other.  Advantage of CD-ROM products over on-line.  
  Advantages of CD-ROM over books of the other company.
  5.	Pricing deals, tie-ins and predatory pricing involving 
  competitive products, and products of either companies and 
  other companies.  An example of predatory pricing would be 
  offering a customer a CD-ROM product to existing customers 
  of a competitor at $100 below price of product of 
  competitor, and waiving initial fees.
  6.	Difficulty of obtaining pricing information, varying 
  pricing information, absence of printed prices, ambiguity of 
  pricing, and requirements that customers sign onfidentiality 
  agreements as to pricing.
  7.	Behavior of companies after acquisition of other 
  publishing companies including product changes, pricing 
  changes, cancellation of products, hirings, layoffs etc.
  8.	Pricing of products where competition exists as 
  compared to pricing of similar product in places where 
  competition does not exist.  Example: CD-ROM product pricing 
  in states where the companies compete directly because of 
  existence of public domain citations.
  9.  Refusal to deal.  For example, licensing the use of case 
  citations to Lexis on terms not available to other 
  10.  Impacts on quality and innovations such as new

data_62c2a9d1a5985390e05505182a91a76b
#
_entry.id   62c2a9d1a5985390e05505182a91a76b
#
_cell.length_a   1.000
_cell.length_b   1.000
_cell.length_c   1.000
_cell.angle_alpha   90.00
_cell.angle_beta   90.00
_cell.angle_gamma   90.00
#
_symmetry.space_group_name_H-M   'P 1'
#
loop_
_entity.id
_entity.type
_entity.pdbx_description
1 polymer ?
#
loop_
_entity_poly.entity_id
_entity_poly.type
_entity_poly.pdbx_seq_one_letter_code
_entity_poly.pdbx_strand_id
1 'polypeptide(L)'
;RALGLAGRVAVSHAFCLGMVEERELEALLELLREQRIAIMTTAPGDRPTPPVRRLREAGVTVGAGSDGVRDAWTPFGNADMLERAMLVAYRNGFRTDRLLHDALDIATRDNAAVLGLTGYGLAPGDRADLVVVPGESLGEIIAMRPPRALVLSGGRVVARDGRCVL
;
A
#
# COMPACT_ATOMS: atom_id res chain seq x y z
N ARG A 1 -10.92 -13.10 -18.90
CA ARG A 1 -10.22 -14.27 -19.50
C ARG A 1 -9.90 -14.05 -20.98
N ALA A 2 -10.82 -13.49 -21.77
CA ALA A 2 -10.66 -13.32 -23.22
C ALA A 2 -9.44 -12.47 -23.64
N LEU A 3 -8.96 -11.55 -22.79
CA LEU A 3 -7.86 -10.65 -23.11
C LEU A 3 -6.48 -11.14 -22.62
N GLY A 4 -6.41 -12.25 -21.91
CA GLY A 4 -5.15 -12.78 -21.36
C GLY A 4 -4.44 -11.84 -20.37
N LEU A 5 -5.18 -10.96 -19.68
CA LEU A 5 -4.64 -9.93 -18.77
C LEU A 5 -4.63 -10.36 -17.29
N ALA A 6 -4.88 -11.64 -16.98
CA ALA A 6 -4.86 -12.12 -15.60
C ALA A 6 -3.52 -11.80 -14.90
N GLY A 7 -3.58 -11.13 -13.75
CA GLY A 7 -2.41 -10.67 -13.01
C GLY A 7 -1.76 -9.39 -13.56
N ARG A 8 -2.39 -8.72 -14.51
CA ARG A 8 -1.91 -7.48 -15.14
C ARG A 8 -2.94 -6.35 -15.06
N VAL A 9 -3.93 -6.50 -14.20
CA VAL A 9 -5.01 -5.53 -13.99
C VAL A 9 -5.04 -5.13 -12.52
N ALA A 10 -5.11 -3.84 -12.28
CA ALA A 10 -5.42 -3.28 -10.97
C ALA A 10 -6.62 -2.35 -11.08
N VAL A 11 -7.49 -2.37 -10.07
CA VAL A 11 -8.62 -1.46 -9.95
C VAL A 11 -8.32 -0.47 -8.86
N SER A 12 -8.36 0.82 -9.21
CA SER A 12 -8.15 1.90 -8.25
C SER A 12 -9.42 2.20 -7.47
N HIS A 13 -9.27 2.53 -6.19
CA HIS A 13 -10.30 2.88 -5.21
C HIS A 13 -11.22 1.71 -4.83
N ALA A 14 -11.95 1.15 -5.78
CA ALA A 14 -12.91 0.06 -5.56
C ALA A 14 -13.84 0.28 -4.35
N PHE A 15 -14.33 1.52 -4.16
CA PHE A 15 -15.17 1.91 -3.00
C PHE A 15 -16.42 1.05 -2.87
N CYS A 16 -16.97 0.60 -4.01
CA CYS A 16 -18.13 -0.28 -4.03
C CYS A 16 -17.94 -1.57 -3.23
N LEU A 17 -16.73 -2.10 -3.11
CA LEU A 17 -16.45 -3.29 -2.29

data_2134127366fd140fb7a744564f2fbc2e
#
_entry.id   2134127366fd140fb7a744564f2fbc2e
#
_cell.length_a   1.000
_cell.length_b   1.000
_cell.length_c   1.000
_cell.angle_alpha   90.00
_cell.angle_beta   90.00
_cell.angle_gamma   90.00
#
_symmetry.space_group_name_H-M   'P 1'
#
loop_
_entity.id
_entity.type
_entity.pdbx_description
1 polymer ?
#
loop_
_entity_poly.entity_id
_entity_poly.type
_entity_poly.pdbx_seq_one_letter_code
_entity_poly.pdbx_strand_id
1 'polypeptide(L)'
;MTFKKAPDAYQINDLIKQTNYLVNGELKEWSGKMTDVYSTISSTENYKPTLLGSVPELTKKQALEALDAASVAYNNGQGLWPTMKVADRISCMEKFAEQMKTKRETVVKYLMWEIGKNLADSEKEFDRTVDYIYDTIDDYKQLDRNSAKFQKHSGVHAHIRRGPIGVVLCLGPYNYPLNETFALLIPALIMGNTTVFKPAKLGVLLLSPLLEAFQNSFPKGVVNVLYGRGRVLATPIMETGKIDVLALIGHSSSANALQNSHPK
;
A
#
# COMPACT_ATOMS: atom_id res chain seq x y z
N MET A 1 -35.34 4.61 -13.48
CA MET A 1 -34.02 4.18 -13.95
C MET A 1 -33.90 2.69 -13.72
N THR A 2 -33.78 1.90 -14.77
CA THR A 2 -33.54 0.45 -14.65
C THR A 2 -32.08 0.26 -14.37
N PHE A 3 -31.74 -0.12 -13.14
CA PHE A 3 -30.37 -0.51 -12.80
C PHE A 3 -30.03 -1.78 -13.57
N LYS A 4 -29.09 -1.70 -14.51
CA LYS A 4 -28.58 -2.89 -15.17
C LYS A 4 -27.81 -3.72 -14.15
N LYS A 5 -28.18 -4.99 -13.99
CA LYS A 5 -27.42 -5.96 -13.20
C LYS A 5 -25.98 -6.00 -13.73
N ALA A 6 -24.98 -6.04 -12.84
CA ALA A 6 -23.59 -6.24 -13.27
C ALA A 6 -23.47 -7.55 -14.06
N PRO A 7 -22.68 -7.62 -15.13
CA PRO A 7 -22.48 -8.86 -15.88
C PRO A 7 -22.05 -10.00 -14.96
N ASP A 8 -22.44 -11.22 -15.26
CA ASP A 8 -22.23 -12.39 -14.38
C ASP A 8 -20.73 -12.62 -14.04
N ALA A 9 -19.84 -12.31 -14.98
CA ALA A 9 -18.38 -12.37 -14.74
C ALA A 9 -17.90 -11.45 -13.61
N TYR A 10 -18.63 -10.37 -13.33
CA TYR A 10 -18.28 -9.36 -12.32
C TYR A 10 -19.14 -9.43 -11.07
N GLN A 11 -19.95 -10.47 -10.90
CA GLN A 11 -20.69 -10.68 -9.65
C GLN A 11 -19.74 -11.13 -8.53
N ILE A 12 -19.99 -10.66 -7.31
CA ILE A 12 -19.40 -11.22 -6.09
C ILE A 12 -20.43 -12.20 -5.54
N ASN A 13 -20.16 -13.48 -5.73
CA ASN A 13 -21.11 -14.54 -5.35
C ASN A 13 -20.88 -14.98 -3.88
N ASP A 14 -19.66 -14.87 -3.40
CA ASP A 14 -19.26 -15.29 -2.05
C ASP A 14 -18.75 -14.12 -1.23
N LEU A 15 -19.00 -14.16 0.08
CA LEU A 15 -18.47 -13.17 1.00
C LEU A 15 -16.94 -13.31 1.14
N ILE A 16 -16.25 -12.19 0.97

products, improved products, new and improved technologies, 
  new types of products.
  11.  Information and impacts concerning other markets 
  directly affected by acquisition:
  (a)  The marketplace to bid on contracts to provide states 
  with full service official reporting including headnotes and 
  (b)	The advertising marketplace for legal periodicals that 
  publishing advertising of the companies, financial effect 
  from reduced advertising, and reduced competition for 
  premium advertising and effects on editorial policies as 
  (c) The marketplace to provide under single contracts legal 
  information services to large institutions such as large law 
  firms, courts, and governmental legal units ... impact on 
  consumers and smaller competitors.
  (d)	The marketplace of related support products such as CD-
  ROM search engines, software, citators, Internet services, 
  news-type services, etc.
  12.	Cross-Competition.  What competition exists across 
  product types.  How do CD-ROM's compete with on-line.  Does 
  fixed price CD-ROM pricing compete with secondary source 
  materials -- i.e., if consumers are looking for leading 
  cases, how does full-text searching compete with secondary 
  source treatises.  Is there a distinctions between secondary